25% of all IT budgets will be spent on cloud services in 2020 according to Gartner’s predictions. When choosing a cloud services platform, there’s a lot for organisations to consider, especially as the choice of products available is increasingly competitive. Amazon Web Services (AWS) and Microsoft Azure are two market leading cloud platforms available to businesses developing web applications as their core offering. Although Azure joined the cloud market sometime after AWS and owns a fraction of the public cloud market in comparison, it arrived with a bang and is a serious contender in the cloud space.
But between AWS vs Azure which is best?
Azure, or Microsoft Azure is a known as a public cloud computing platform that offers the following:
It gives users access to computing resources over the internet for building, testing, deployment and service management. Azure is regarded as a ‘hybrid platform’ because it’s customers needn’t move everything directly into Azure. Users can run a subset of their landscape on premise alongside Azure hosted services.
In 2006, Amazon launched their cloud service platform, Amazon Web Services (AWS) during cloud computing’s early transitional phase. It offers a wide range of APIs and cloud computing services on demand to individuals and organisations globally. As a close competitor of Azure, it shares a lot of similarities. But how do the two differ? Which is best for your organisation?
‘Compute’ covers how well each system helps to calculate, process and, well compute data. If you’re not too familiar with what a desirable cloud service provider should be offering, it’s essentially speedy data analysis and graphics rendering. For organisations there’s two routes:
Azure and AWS differ on the compute aspect. The AWS favoured solution is its Elastic Compute Cloud (EC2) instances, which are beneficial for scaling computing on-demand and can be customised. Whilst Azure centres its computing offering around Virtual Machines (VMs) and a series of tools, such as Azure Autoscaling and features that support deployment applications on the cloud like Resource Manager and Cloud Services.
Nearly 66% of organisations believe security is the biggest challenge in cloud adoption. Azure and AWS both perform well in terms of security and follow best practice by offering role-based access control (RBAC). This means organisations can determine which users have access to specific resources within the cloud.
Thanks to Microsoft’s history in networking, Azure’s RBAC (called Active Directory) is especially strong and its capabilities exceed AWS’s offering. Azure provides an underlying platform (they refer to it as “foundation”) across its entire landscape. They continually invest in this foundation layer to ensure security is constantly reviewed and updated. This is broken down into three categories:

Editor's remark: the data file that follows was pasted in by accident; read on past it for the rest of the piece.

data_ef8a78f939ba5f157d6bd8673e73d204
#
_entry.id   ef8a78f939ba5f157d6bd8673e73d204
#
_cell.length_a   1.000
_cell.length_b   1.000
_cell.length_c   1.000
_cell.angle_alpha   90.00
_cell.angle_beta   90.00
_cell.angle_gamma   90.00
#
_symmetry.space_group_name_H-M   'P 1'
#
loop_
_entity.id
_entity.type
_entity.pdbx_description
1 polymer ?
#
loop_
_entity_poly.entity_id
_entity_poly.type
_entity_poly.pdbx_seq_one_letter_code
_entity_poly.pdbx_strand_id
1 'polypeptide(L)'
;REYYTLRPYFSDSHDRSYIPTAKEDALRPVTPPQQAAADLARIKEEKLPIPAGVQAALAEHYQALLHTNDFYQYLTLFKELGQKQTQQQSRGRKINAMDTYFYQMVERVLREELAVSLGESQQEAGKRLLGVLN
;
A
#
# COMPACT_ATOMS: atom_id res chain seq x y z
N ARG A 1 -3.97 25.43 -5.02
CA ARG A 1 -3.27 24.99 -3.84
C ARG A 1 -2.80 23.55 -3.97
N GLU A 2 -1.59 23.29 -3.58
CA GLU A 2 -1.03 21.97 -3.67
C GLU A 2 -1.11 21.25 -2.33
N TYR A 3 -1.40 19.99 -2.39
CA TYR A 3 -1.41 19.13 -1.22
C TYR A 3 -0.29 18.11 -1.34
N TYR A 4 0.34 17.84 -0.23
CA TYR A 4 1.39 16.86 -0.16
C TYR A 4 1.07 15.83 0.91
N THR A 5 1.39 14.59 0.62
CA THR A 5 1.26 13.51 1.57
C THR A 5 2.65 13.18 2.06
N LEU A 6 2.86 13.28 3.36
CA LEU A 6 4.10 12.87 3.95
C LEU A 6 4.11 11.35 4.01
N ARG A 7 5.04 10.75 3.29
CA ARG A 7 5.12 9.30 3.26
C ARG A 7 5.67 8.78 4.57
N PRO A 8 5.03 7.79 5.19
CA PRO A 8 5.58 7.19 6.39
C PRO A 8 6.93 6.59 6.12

1. Physical security
This is the multi-layered protections that are implemented across all data centres within the 54 regions they offer. One of its key purposes is to stop any unauthorised access to their network. This includes features such as DDos controls. Along with these sort of security controls, Microsoft are constantly working to identify flaws and vulnerabilities in their landscape.
2. Built-in security controls
Azure’s built-in tools are provided to deliver the following:
3. Azure unique intelligence
Azure security centre threat protection allows organisations to identify risks and threats through a dashboard. The dashboard has big data and machine learning running in the background in order to capture and analyse the data to provide you with meaningful information.
Although AWS doesn’t offer the same level of sophistication in security as Azure, it doesn’t neglect to protect its users and their data either, but it does require a knowledgeable cloud architect.
Cost is a huge deciding factor for organisations considering a move to the cloud. When comparing Azure vs AWS, they’re closely matched. Both Amazon and Microsoft platforms offer free introductory tiers with limited usage that allow users, ‘try before they buy’, and both have credit available to attract the attention of start-ups.
AWS has a pay-as-you-go model that charges users per hour, whilst Azure customers pay by the minute. Although AWS’s pricing does offer slightly more flexibility, Azure customers can choose from short term packages that are pre-paid or charged monthly.
The cost of cloud services is deeply intertwined with scalability. Whilst you can look at pricing as simply as a set budget, it’s more realistic to monitor costs vs performance.
If you look at Azure vs AWS on a feature-by-feature basis, there isn’t that much variance or a clear winner. Both are strong contenders in the cloud service provider market, but finding which provider is best for your organisation requires discussion around specific requirements. Digging deeper into your business’ needs will highlight whether your company and its background is more aligned with Azure or AWS.
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